Morrison made a mental note of the vehicle and continued on with his patrol. (Doc. 35-1, ¶ 4, ) At approximately 10:17 p.m., he returned to the area. (Doc. 35-1, ¶ 5.) The Acura was still parked in the same spot. (Doc. 35-1, ¶ 5.) As Morrison drove past, it appeared to him that the vehicle was still not running. He once again saw two occupants inside the vehicle. (Doc. 35-1, ¶ 5.)

Morrison decided to check on the welfare of the occupants because it was below freezing, dark, and the vehicle had been stationary for over thirty minutes. (Doc. 35-1, ¶ 6.) He also had concerns about the fact that drug crimes were common in the area where the vehicle was parked and that such crimes were often associated with weapons. (Doc. 35-1, ¶ 3.)

Morrison pulled in behind the vehicle without activating any emergency lights. (Doc. 35-1, ¶ 7.) From this point forward, the sequence of events was captured on his video recording system. (Video filed conventionally, see Doe. 37.)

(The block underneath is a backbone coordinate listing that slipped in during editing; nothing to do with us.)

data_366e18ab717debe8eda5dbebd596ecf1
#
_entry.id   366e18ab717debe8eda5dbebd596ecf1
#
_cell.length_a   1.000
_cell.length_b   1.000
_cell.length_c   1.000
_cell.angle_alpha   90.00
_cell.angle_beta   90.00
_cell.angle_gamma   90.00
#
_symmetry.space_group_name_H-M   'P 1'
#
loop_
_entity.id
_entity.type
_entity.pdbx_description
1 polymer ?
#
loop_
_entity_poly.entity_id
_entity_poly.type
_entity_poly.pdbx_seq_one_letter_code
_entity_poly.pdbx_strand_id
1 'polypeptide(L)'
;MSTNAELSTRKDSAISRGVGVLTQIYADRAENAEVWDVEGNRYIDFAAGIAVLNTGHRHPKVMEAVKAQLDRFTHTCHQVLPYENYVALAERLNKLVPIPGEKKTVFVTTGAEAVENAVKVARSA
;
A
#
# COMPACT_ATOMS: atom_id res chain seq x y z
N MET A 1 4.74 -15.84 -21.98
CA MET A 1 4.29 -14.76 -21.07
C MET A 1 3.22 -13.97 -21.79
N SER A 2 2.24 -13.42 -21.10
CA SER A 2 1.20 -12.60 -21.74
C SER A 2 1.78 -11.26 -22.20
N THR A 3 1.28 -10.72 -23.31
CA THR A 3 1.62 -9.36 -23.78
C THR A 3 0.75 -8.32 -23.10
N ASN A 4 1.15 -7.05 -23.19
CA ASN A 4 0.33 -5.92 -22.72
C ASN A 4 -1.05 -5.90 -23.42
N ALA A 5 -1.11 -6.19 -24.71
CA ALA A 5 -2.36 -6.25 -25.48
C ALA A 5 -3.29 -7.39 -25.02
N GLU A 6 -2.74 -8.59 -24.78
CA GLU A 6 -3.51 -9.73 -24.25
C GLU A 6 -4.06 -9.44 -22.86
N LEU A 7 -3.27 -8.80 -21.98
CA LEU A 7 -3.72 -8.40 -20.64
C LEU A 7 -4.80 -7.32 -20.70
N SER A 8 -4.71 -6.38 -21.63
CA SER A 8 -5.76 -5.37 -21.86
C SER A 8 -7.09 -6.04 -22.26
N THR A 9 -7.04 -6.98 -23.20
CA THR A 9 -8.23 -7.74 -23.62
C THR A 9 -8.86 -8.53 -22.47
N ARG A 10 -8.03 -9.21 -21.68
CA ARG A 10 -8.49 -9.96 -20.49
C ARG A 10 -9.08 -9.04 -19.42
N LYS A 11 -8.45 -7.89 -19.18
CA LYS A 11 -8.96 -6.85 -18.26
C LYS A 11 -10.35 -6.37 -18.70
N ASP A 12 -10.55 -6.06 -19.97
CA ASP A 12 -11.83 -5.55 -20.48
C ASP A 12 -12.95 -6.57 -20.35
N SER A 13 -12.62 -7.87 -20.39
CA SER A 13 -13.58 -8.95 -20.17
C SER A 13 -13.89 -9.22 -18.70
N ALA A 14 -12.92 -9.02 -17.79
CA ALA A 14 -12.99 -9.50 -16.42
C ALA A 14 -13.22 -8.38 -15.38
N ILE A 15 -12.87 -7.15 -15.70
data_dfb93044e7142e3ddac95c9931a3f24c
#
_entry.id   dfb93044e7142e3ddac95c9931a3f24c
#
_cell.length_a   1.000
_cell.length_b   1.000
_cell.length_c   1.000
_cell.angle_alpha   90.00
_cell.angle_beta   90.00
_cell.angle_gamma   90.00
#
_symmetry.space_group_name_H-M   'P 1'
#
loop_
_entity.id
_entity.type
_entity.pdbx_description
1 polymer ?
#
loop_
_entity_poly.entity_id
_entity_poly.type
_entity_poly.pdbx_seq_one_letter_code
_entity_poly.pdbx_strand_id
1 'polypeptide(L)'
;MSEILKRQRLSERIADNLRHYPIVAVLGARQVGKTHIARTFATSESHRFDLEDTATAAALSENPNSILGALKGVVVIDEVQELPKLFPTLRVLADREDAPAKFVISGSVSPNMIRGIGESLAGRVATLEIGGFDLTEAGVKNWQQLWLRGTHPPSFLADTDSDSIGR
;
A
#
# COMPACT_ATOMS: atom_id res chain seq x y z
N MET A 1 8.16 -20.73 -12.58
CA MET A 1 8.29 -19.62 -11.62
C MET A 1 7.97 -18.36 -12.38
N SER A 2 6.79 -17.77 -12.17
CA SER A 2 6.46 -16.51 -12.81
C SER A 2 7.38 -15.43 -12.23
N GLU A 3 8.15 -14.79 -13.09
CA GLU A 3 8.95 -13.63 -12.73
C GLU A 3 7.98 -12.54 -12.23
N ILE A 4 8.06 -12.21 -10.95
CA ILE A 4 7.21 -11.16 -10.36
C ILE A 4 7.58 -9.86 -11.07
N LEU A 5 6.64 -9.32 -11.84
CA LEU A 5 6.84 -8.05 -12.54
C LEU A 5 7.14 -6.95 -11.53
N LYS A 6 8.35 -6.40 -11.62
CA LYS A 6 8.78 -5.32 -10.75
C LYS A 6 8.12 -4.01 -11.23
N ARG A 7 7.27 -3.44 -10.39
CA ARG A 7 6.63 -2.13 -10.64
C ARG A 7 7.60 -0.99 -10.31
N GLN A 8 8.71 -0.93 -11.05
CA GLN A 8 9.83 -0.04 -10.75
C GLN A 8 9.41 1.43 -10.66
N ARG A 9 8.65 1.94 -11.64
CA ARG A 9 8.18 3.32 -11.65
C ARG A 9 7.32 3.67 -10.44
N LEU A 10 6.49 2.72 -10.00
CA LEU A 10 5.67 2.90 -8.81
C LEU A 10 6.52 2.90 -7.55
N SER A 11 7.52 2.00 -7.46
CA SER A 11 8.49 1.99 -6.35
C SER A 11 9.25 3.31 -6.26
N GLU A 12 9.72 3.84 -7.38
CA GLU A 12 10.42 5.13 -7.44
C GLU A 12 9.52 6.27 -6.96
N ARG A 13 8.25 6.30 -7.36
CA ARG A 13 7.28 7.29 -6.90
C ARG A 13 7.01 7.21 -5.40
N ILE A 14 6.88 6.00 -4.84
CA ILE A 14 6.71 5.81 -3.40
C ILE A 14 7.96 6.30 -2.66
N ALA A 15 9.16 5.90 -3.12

Morrison activated a spotlight on his vehicle and directed it towards the parked vehicle. Before he could get out of his patrol car or make any contact with the occupants, the occupant on the driver's side of the vehicle (later identified as Smith) exited. As Smith did so, he looked down and appeared to reach towards something on the floor of the driver's side. He then approached the officer's vehicle and did not stop until he was at the very front of it. Morrison made several observations before he was able to exit and begin his approach to Smith, who at that point was holding objects in both hands. Morrison noted to Smith that the vehicle had been "there for awhile" and asked if "everything [was] okay?" Smith proceeded to stand directly in front of Morrison's patrol car holding the objects. He was wearing an untucked heavy shirt over another article of clothing. At this point, Morrison could be heard but was not yet visible on the video. Smith's statements are largely inaudible, but he can seen gesturing with both arms and hands and shifting his stance. Smith still had objects in both hands as he waved them around.